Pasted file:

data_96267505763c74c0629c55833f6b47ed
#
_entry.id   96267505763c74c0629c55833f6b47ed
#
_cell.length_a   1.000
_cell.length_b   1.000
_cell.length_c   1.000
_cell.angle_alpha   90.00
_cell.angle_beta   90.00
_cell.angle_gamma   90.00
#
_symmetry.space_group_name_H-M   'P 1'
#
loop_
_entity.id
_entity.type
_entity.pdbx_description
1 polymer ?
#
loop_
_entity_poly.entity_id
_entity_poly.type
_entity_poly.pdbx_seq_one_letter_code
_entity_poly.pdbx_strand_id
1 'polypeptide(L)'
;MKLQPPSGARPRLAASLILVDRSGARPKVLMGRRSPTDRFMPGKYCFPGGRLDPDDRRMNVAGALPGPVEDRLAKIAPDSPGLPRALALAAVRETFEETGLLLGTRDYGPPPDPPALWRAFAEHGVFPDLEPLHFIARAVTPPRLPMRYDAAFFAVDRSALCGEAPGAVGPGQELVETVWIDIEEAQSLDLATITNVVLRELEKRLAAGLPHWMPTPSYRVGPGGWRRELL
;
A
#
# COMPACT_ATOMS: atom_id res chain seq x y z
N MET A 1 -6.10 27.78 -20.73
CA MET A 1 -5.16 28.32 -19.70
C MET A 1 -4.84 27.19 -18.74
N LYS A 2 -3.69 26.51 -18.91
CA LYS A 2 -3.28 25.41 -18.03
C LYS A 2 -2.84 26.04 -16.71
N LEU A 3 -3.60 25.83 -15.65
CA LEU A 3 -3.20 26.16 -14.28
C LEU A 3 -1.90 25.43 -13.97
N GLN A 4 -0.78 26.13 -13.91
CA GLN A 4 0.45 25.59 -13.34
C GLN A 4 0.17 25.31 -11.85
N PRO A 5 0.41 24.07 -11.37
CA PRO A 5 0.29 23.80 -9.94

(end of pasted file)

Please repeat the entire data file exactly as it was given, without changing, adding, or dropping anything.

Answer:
data_96267505763c74c0629c55833f6b47ed
#
_entry.id   96267505763c74c0629c55833f6b47ed
#
_cell.length_a   1.000
_cell.length_b   1.000
_cell.length_c   1.000
_cell.angle_alpha   90.00
_cell.angle_beta   90.00
_cell.angle_gamma   90.00
#
_symmetry.space_group_name_H-M   'P 1'
#
loop_
_entity.id
_entity.type
_entity.pdbx_description
1 polymer ?
#
loop_
_entity_poly.entity_id
_entity_poly.type
_entity_poly.pdbx_seq_one_letter_code
_entity_poly.pdbx_strand_id
1 'polypeptide(L)'
;MKLQPPSGARPRLAASLILVDRSGARPKVLMGRRSPTDRFMPGKYCFPGGRLDPDDRRMNVAGALPGPVEDRLAKIAPDSPGLPRALALAAVRETFEETGLLLGTRDYGPPPDPPALWRAFAEHGVFPDLEPLHFIARAVTPPRLPMRYDAAFFAVDRSALCGEAPGAVGPGQELVETVWIDIEEAQSLDLATITNVVLRELEKRLAAGLPHWMPTPSYRVGPGGWRRELL
;
A
#
# COMPACT_ATOMS: atom_id res chain seq x y z
N MET A 1 -6.10 27.78 -20.73
CA MET A 1 -5.16 28.32 -19.70
C MET A 1 -4.84 27.19 -18.74
N LYS A 2 -3.69 26.51 -18.91
CA LYS A 2 -3.28 25.41 -18.03
C LYS A 2 -2.84 26.04 -16.71
N LEU A 3 -3.60 25.83 -15.65
CA LEU A 3 -3.20 26.16 -14.28
C LEU A 3 -1.90 25.43 -13.97
N GLN A 4 -0.78 26.13 -13.91
CA GLN A 4 0.45 25.59 -13.34
C GLN A 4 0.17 25.31 -11.85
N PRO A 5 0.41 24.07 -11.37
CA PRO A 5 0.29 23.80 -9.94